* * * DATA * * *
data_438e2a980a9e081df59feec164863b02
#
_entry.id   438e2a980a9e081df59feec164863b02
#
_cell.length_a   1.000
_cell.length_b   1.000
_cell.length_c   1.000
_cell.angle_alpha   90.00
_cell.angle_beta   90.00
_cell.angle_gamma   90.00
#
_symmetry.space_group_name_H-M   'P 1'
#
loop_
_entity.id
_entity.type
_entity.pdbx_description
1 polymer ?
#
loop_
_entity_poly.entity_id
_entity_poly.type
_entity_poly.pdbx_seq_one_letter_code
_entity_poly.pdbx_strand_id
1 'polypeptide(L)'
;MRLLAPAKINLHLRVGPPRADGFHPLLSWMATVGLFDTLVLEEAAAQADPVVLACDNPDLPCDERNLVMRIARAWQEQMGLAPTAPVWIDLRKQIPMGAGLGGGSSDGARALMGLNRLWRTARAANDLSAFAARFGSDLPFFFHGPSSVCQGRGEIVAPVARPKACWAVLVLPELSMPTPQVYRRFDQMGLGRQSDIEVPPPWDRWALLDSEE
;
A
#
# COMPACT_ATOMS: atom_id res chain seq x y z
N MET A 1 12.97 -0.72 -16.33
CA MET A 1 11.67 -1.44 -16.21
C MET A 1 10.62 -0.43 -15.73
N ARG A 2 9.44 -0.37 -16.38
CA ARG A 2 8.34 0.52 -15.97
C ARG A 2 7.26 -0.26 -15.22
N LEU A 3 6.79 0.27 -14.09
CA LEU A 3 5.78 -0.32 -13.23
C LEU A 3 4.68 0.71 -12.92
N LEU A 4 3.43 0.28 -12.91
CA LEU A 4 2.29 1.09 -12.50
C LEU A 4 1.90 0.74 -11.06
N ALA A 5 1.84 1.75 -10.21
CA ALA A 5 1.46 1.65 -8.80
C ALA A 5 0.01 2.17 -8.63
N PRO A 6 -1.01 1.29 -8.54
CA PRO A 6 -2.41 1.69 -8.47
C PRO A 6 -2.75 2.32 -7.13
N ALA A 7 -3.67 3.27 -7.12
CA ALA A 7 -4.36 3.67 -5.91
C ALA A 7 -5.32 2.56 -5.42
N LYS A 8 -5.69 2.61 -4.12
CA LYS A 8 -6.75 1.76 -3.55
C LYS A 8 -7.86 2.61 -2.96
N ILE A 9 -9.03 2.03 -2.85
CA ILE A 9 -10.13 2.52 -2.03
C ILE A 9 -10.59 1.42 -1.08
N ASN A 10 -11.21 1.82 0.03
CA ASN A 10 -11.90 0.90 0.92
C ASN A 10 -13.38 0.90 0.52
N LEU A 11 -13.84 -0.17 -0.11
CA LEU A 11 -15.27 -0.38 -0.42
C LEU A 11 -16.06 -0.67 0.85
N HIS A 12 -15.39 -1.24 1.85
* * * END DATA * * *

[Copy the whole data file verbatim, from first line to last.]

data_438e2a980a9e081df59feec164863b02
#
_entry.id   438e2a980a9e081df59feec164863b02
#
_cell.length_a   1.000
_cell.length_b   1.000
_cell.length_c   1.000
_cell.angle_alpha   90.00
_cell.angle_beta   90.00
_cell.angle_gamma   90.00
#
_symmetry.space_group_name_H-M   'P 1'
#
loop_
_entity.id
_entity.type
_entity.pdbx_description
1 polymer ?
#
loop_
_entity_poly.entity_id
_entity_poly.type
_entity_poly.pdbx_seq_one_letter_code
_entity_poly.pdbx_strand_id
1 'polypeptide(L)'
;MRLLAPAKINLHLRVGPPRADGFHPLLSWMATVGLFDTLVLEEAAAQADPVVLACDNPDLPCDERNLVMRIARAWQEQMGLAPTAPVWIDLRKQIPMGAGLGGGSSDGARALMGLNRLWRTARAANDLSAFAARFGSDLPFFFHGPSSVCQGRGEIVAPVARPKACWAVLVLPELSMPTPQVYRRFDQMGLGRQSDIEVPPPWDRWALLDSEE
;
A
#
# COMPACT_ATOMS: atom_id res chain seq x y z
N MET A 1 12.97 -0.72 -16.33
CA MET A 1 11.67 -1.44 -16.21
C MET A 1 10.62 -0.43 -15.73
N ARG A 2 9.44 -0.37 -16.38
CA ARG A 2 8.34 0.52 -15.97
C ARG A 2 7.26 -0.26 -15.22
N LEU A 3 6.79 0.27 -14.09
CA LEU A 3 5.78 -0.32 -13.23
C LEU A 3 4.68 0.71 -12.92
N LEU A 4 3.43 0.28 -12.91
CA LEU A 4 2.29 1.09 -12.50
C LEU A 4 1.90 0.74 -11.06
N ALA A 5 1.84 1.75 -10.21
CA ALA A 5 1.46 1.65 -8.80
C ALA A 5 0.01 2.17 -8.63
N PRO A 6 -1.01 1.29 -8.54
CA PRO A 6 -2.41 1.69 -8.47
C PRO A 6 -2.75 2.32 -7.13
N ALA A 7 -3.67 3.27 -7.12
CA ALA A 7 -4.36 3.67 -5.91
C ALA A 7 -5.32 2.56 -5.42
N LYS A 8 -5.69 2.61 -4.12
CA LYS A 8 -6.75 1.76 -3.55
C LYS A 8 -7.86 2.61 -2.96
N ILE A 9 -9.03 2.03 -2.85
CA ILE A 9 -10.13 2.52 -2.03
C ILE A 9 -10.59 1.42 -1.08
N ASN A 10 -11.21 1.82 0.03
CA ASN A 10 -11.90 0.90 0.92
C ASN A 10 -13.38 0.90 0.52
N LEU A 11 -13.84 -0.17 -0.11
CA LEU A 11 -15.27 -0.38 -0.42
C LEU A 11 -16.06 -0.67 0.85
N HIS A 12 -15.39 -1.24 1.85